Jewish Evangelism: “To the Jew First”

I have just finished reading a wonderful book by the late scholar Louis Feldman (d. 2017) entitled Jew and Gentile in the Ancient World: Attitudes and Interactions from Alexander to Justinian. In it, he mentions the patristic attempts to convince the Jews of the truth of Christianity by citing examples of Old Testament prophecy fulfilled in Jesus, and he remarks that Jews in those days could hardly have found such Christian arguments convincing. In some ways I take his point. Even to my Gentile Christian ears some of their arguments sound forced, such as St. Justin Martyr’s suggestion that the figure of the cross can be found in the physical physiognomy of the human nose (Apology, ch. 55). But I still think that the patristic arguments were not completely unsound, even if the Fathers did over-stretch their arguments somewhat in their zeal to convert their Jewish neighbours to the Christian Faith. Accordingly I would like to revisit the whole project and suggest reasons why devout Jews should become devout Christians.

I am not unaware of how unpopular such a project can be today. The unpopularity of the attempt to convince Jews of the truth of Christianity goes back a long way. In the prehistoric days of my youth, the Anglican Book of Common Prayer contained a collect or prayer for use on Good Friday for the conversion of the Jews which read, “O merciful God, who hast made all men, and hatest nothing that thou hast made, nor wouldest the death of a sinner, but rather that he should be converted and live: Have mercy upon the Jews, thine ancient people, and upon all who reject and deny thy Son; take from them all ignorance, hardness of heart, and contempt of thy word, and so fetch them home, blessed Lord to thy fold, that they may be made one flock under one shepherd, Jesus Christ our Lord”. It hardly needs stating that this prayer could not stand the scrutiny of later political correctness, and so was omitted from later editions of the Prayer Book. Our Jewish neighbours objected to the Christian conviction that they should convert to Christianity, and so a later generation of Christians obligingly expunged the collect from their Good Friday liturgy.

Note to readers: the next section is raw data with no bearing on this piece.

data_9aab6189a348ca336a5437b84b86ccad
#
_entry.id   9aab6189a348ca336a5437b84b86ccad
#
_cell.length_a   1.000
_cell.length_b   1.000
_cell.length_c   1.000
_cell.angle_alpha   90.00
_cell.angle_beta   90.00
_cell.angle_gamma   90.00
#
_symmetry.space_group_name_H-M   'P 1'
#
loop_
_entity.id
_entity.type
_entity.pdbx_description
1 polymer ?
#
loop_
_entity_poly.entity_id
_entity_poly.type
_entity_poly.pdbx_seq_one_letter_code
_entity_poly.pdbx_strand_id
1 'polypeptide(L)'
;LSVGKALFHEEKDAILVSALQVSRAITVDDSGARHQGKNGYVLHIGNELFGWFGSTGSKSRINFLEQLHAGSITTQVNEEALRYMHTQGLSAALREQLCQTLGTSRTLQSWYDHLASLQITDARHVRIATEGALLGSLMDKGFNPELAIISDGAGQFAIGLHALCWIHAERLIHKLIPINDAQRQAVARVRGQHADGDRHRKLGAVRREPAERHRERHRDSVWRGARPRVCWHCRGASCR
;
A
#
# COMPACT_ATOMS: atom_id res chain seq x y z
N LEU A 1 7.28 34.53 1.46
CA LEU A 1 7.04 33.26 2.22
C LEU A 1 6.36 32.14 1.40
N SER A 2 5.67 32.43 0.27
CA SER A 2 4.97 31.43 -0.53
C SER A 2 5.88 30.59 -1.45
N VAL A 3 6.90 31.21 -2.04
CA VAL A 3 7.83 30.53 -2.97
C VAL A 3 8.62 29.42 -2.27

I quite understand how our Jewish neighbours find offensive the suggestion that they should abandon Rabbinic Judaism for Christianity. In the same way, I suppose, our Muslim neighbours find offensive the suggestion that they should similarly abandon Islam. But if Christians regard their religion as true, the notion that all men should become Christians seems an inevitable corollary. Every person thinks his own religion is true and therefore that everyone else should embrace it. This does not make him a bigot or triumphalistic, but simply consistent. If he did not regard his own religion as true, no doubt he would find another religion.

For Christians the issue Jewish evangelism is complicated by the long history of anti-Semitism, especially in Europe. One thinks of the European ghettoes and of the Nazi Holocaust. We naturally view our relationship with our Jewish neighbours through the lens of the past European history in general and the Holocaust in particular, and read patristic comments—and sometimes New Testament verses—in light of this history of inequality and oppression. But this is a mistake.